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Medical team training and coaching in the veterans health administration; assessment and impact on the first 32 facilities in the programme
  1. Julia Neily,
  2. Peter D Mills,
  3. Pamela Lee,
  4. Brian Carney,
  5. Priscilla West,
  6. Katherine Percarpio,
  7. Lisa Mazzia,
  8. Douglas E Paull,
  9. James P Bagian
  1. Department of Veterans Affairs, Veterans Health Administration, White River Junction, Vermont, USA
  1. Correspondence toJulia Neily, VAMC (11Q), 215 North Main Street, White River Junction, VT 05009, USA; Julia.neily{at}va.gov

Abstract

Background Communication is problematic in healthcare. The Veterans Health Administration is implementing Medical Team Training. The authors describe results of the first 32 of 130 sites to undergo the programme. This report is unique; it provides aggregate results of a crew resource-management programme for numerous facilities.

Methods Facilities were taught medical team training and implemented briefings, debriefings and other projects. The authors coached teams through consultative phone interviews over a year. Implementation teams self-reported implementation and rated programme impact: 1=‘no impact’ and 5=‘significant impact.’ We used logistic regression to examine implementation of briefing/debriefing.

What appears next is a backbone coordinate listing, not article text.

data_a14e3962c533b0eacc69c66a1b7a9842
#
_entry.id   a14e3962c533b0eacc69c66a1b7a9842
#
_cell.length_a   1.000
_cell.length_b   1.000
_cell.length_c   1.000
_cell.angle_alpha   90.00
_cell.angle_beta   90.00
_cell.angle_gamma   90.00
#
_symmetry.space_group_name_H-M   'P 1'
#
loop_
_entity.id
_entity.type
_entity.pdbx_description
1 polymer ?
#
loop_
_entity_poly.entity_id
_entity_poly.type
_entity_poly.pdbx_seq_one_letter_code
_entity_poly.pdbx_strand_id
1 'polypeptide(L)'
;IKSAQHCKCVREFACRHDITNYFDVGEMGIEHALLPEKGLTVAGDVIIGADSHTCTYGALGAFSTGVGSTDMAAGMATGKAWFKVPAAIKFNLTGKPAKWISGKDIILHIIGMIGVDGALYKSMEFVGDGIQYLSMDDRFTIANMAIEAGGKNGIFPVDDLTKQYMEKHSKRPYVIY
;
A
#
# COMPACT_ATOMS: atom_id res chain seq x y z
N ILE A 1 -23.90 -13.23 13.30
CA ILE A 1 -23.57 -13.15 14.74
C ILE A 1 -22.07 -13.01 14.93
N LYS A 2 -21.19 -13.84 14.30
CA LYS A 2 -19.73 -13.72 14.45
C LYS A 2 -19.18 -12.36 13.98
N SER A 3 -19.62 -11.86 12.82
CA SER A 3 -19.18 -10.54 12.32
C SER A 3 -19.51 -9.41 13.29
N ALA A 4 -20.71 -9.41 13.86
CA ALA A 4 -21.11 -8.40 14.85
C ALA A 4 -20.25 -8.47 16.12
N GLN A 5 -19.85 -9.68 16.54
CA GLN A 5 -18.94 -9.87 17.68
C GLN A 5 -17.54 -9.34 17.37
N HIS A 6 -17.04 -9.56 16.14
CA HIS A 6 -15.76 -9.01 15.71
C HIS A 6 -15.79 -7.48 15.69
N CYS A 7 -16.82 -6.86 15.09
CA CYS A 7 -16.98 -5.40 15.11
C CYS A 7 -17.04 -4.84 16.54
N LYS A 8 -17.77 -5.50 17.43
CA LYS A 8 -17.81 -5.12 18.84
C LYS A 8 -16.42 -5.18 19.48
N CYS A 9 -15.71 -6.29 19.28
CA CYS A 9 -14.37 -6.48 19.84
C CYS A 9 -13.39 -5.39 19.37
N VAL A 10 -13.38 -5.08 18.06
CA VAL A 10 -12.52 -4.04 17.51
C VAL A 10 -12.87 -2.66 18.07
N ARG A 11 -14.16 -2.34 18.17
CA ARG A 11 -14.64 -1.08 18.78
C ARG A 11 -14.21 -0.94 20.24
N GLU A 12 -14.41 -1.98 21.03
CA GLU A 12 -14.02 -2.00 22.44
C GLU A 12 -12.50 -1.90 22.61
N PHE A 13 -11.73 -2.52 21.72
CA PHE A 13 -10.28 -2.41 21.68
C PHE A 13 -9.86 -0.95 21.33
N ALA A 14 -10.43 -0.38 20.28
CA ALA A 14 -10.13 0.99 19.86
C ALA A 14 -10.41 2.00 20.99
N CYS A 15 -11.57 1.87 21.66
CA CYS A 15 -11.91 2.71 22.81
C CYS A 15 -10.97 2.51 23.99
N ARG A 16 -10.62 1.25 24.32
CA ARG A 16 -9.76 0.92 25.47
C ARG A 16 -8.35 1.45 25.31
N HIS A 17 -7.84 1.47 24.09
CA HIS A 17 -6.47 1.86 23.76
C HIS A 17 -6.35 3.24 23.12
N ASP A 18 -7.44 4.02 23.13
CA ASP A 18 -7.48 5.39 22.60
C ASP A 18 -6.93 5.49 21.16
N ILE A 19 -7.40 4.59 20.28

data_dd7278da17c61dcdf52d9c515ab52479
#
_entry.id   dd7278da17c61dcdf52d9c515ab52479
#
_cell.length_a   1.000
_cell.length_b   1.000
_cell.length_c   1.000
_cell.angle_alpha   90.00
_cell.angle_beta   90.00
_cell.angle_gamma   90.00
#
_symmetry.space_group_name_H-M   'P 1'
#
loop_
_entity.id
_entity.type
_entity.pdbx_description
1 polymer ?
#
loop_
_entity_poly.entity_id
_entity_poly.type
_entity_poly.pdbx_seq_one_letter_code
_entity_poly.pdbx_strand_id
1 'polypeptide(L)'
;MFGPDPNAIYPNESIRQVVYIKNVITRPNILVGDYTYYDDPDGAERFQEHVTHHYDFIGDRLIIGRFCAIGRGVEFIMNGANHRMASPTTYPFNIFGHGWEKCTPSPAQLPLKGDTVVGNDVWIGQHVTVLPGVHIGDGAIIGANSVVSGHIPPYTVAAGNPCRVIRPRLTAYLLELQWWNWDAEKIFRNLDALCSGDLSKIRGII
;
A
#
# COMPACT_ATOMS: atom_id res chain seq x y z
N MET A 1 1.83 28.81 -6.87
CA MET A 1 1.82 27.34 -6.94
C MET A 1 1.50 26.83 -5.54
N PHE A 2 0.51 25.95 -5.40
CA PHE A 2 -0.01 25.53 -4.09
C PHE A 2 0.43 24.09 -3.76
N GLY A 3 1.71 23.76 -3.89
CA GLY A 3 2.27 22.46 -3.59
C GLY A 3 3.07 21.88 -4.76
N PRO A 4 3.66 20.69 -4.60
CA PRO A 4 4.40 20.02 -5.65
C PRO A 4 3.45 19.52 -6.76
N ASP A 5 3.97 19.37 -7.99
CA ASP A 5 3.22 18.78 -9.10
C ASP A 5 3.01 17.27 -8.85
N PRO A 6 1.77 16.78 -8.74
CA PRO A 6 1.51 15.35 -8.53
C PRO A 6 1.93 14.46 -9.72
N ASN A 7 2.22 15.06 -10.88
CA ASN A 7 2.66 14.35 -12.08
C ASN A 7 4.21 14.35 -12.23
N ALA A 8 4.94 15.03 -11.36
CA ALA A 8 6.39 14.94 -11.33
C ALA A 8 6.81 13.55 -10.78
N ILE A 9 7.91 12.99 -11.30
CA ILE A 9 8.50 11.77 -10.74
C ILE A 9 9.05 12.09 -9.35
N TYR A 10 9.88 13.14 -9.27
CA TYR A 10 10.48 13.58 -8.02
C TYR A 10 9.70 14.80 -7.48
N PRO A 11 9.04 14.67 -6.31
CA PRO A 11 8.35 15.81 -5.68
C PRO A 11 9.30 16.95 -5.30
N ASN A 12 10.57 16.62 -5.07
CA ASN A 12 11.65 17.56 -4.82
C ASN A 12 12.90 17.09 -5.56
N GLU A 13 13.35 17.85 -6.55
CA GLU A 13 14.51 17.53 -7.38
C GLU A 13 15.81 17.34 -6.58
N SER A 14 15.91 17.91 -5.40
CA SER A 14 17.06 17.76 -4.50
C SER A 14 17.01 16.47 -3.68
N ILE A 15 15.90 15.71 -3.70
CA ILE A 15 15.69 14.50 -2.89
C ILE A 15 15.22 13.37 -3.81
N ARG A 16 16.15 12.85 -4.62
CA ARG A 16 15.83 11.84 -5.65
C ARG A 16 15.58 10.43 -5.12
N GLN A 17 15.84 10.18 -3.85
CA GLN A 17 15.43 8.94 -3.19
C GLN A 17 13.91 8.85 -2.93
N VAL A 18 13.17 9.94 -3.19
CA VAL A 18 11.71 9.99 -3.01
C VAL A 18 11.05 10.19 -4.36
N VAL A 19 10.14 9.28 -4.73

Results Ninety-seven per cent of facilities implemented briefings and debriefings, and all implemented an additional project. As of the final interview, 73% of OR and 67% of ICU implementation teams self-reported and rated staff impact 4–5. Eighty-six per cent of OR and 82% of ICU implementation teams self-reported and rated patient impact 4–5. Improved teamwork was reported by 84% of OR and 75% of ICU implementation teams. Efficiency improvements were reported by 94% of OR implementation teams. Almost all facilities (97%) reported a success story or avoiding an undesirable event. Sites with lower volume were more likely to conduct briefings/debriefings in all cases for all surgical services (p=0.03).

Conclusions Sites are implementing the programme with a positive impact on patients and staff, and improving teamwork, efficiency and safety. A unique feature of the programme is that implementation was facilitated through follow-up support. This may have contributed to the early success of the programme.

  • Healthcare quality improvement
  • communication
  • teamwork
  • safety culture
  • crew resource management

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Footnotes

  • Funding This work is based upon work supported by the Department of Veterans Affairs, Veterans Health Administration.

  • Competing interests None.

  • Ethics approval This project was considered exempt from further review by the Dartmouth comittee for the Protection of Human Subjects.

  • Provenance and peer review Not commissioned; externally peer reviewed.

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